US 7429957 B1
A buoyant cable antenna element is taught that employs a specific double-negative meta-material sheath with a negative permeability. The double-negative meta-material sheath is disposed over the insulated wire portion of the buoyant cable antenna element. The double-negative meta-material sheath enables a deliberate reduction in the antenna wire inductance to a zero value at a desired critical frequency. Reducing the antenna wire inductance to zero creates a traveling wave structure antenna having enhanced bandwidth.
1. A buoyant cable antenna for use with an underwater vehicle comprising:
a coaxial feed line having a first end and a second end, said first end being joined to said underwater vehicle, wherein said coaxial feed line serves as a transmission line;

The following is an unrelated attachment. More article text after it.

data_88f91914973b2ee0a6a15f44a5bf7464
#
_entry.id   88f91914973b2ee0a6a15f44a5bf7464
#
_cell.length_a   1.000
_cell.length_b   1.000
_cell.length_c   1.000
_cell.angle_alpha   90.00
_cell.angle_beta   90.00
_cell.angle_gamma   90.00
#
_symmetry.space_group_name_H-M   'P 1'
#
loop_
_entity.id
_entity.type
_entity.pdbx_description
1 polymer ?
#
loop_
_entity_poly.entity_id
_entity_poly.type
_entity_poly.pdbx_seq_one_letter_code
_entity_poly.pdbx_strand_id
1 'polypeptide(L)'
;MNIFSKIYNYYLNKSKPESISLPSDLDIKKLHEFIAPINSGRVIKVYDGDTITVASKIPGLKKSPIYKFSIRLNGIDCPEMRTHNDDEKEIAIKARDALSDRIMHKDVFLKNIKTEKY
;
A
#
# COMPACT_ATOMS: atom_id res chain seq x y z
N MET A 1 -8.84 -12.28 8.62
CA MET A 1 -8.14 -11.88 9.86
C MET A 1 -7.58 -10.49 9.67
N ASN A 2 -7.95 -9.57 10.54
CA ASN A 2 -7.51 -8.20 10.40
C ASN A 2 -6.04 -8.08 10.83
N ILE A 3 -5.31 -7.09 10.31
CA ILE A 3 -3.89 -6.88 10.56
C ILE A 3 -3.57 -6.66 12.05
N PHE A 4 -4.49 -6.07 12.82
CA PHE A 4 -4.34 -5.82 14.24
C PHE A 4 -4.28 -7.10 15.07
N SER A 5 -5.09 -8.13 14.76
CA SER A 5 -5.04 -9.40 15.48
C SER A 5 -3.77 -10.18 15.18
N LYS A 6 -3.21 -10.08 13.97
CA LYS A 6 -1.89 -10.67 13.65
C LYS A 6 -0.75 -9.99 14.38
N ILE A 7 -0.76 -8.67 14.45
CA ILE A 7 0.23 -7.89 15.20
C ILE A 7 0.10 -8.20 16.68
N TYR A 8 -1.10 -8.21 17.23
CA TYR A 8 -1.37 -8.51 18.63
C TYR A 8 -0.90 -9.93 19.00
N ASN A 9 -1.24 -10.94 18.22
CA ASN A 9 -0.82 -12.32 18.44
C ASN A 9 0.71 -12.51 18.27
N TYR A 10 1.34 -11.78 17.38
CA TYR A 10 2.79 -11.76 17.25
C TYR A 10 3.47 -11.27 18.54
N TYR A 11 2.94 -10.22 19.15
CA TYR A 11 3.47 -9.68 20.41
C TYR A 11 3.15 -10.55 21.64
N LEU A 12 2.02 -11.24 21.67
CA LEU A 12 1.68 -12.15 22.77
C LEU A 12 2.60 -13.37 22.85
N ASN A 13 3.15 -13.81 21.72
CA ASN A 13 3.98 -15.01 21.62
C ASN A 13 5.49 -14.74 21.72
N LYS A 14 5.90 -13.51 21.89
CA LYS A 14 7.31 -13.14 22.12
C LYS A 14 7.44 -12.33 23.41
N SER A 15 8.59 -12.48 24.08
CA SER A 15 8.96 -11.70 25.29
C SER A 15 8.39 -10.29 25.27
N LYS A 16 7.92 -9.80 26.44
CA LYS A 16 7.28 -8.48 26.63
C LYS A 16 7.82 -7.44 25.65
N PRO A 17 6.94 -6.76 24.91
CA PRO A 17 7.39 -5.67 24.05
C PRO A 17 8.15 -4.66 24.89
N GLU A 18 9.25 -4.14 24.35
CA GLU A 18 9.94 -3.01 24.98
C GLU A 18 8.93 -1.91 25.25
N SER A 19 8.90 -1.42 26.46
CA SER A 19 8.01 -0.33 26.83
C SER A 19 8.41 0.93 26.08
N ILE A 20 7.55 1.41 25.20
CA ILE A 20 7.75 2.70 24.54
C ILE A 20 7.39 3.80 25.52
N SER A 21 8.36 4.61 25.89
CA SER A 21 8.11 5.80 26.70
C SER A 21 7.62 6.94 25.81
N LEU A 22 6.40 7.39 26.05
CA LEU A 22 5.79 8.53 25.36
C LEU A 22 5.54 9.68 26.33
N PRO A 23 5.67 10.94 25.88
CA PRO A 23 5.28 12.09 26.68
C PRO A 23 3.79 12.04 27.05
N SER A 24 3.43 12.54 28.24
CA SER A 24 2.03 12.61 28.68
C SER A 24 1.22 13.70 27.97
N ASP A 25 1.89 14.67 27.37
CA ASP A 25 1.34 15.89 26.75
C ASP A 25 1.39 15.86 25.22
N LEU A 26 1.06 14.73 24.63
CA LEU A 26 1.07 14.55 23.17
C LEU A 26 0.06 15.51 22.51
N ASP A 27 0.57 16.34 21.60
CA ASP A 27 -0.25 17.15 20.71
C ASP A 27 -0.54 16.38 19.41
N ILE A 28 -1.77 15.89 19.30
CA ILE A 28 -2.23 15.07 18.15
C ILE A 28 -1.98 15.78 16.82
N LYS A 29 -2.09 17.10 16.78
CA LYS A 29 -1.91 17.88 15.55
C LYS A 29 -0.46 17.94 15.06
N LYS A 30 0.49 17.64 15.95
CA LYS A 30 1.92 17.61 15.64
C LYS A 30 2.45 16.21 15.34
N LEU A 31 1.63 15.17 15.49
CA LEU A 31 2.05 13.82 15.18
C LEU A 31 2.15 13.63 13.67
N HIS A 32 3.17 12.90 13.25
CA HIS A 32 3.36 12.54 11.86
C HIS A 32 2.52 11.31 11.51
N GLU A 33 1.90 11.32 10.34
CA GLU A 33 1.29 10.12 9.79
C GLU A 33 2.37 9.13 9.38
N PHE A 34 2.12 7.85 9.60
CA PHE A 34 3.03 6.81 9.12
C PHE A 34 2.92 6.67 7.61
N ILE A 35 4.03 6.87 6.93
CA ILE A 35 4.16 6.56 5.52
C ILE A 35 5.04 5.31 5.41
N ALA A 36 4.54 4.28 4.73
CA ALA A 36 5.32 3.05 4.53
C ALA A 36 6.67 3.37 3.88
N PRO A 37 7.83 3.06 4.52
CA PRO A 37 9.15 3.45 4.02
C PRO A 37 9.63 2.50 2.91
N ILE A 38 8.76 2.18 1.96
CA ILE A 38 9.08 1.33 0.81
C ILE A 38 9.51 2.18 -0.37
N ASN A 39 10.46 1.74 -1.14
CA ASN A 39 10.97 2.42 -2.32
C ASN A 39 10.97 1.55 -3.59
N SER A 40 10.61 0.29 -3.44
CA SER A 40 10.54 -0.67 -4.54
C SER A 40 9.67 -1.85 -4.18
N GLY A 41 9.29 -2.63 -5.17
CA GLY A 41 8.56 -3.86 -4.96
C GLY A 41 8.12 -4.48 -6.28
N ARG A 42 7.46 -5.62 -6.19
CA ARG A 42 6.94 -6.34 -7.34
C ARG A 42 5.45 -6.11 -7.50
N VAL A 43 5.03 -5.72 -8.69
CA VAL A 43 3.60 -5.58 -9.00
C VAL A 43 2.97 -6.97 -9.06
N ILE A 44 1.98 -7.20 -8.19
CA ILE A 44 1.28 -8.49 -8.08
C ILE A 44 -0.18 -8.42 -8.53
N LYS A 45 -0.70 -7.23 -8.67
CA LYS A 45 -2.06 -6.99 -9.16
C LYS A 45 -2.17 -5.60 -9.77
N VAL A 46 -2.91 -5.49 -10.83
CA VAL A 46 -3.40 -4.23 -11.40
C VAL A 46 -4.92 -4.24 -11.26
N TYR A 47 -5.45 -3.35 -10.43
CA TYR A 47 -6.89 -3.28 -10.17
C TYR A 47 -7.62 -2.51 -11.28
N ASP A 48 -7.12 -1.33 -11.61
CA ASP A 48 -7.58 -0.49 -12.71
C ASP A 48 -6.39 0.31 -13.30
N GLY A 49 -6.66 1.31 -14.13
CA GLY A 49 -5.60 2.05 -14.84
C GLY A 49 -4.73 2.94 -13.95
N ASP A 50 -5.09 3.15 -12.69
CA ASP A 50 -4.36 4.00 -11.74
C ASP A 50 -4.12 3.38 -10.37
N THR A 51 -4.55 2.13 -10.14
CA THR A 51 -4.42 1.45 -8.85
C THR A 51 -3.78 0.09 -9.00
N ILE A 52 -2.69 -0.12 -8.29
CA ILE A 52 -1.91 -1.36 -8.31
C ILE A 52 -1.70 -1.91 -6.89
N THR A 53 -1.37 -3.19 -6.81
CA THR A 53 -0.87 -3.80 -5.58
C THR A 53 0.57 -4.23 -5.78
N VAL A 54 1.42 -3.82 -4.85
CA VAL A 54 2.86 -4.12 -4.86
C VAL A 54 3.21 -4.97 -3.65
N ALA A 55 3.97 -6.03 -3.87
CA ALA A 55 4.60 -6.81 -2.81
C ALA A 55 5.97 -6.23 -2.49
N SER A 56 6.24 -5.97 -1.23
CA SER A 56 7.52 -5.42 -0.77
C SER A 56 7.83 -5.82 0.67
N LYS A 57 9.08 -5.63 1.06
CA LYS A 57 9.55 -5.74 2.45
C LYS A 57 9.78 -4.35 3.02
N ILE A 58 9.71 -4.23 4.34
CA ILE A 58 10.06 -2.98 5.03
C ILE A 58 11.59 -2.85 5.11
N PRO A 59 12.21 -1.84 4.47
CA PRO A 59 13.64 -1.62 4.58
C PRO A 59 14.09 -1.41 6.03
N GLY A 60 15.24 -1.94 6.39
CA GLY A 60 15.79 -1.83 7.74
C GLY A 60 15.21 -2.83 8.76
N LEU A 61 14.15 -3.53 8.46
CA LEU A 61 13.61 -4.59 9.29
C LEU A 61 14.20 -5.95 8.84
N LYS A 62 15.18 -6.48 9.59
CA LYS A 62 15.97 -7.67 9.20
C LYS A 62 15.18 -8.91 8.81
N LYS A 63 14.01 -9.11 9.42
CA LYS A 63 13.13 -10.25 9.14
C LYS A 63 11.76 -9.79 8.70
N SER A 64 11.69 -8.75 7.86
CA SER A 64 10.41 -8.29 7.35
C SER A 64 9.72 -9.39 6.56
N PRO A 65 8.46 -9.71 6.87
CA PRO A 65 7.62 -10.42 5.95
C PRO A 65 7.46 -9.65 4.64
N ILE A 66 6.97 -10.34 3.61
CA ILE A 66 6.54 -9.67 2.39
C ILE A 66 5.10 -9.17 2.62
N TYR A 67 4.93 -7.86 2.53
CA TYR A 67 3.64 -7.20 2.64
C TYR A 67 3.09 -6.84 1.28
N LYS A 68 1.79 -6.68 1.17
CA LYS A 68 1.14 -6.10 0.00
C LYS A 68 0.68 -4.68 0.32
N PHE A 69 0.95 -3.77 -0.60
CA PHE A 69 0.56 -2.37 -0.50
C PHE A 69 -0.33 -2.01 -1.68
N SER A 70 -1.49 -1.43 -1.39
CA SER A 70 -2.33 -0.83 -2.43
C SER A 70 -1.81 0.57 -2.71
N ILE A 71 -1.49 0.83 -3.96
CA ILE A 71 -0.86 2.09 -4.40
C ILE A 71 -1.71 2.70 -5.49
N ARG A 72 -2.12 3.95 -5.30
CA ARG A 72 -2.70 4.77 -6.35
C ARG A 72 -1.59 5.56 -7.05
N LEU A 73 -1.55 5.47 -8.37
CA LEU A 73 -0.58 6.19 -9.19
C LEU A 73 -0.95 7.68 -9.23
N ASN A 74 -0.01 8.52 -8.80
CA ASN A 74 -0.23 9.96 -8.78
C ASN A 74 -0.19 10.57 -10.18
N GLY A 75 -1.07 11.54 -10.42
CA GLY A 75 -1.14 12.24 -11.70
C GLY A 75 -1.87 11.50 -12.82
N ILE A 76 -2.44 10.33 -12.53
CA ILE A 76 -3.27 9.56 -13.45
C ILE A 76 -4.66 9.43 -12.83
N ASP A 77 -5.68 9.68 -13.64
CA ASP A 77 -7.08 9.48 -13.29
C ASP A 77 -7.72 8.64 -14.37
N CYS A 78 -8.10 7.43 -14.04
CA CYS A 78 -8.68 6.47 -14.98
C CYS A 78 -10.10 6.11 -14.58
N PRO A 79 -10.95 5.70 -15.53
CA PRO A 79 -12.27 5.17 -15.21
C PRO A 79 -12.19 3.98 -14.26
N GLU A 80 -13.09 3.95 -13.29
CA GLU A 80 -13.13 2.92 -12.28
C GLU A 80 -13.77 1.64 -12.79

an exposed braid of coaxial feed line having a first end and a second end, wherein said first end of said exposed braid of coaxial feed line is joined to the second end of the coaxial feed line;
an antenna element that is positively buoyant in a body of water, having a first end and a second end wherein said first end of said antenna element is joined to said second end of said exposed braid of coaxial feed line, said antenna element further comprising:
a straight wire of conducting metal of uniform diameter along its length;
a cylindrical sheath of dielectric material surrounding said straight wire, wherein said cylindrical sheath of dielectric material serves to insulate said straight wire;
a cylindrical sheath of a double-negative meta-material surrounding said cylindrical sheath of dielectric material, wherein said cylindrical sheath of double negative meta-material is a non-conducting material whose dielectric constant and relative permeability are both negative numbers over a specific frequency range; and
a shorting cap joined to the second end of said antenna element, wherein said shorting cap is a solid metallic structure that connects electrically to the center conductor of the antenna and conforms to the overall diameter of the antenna;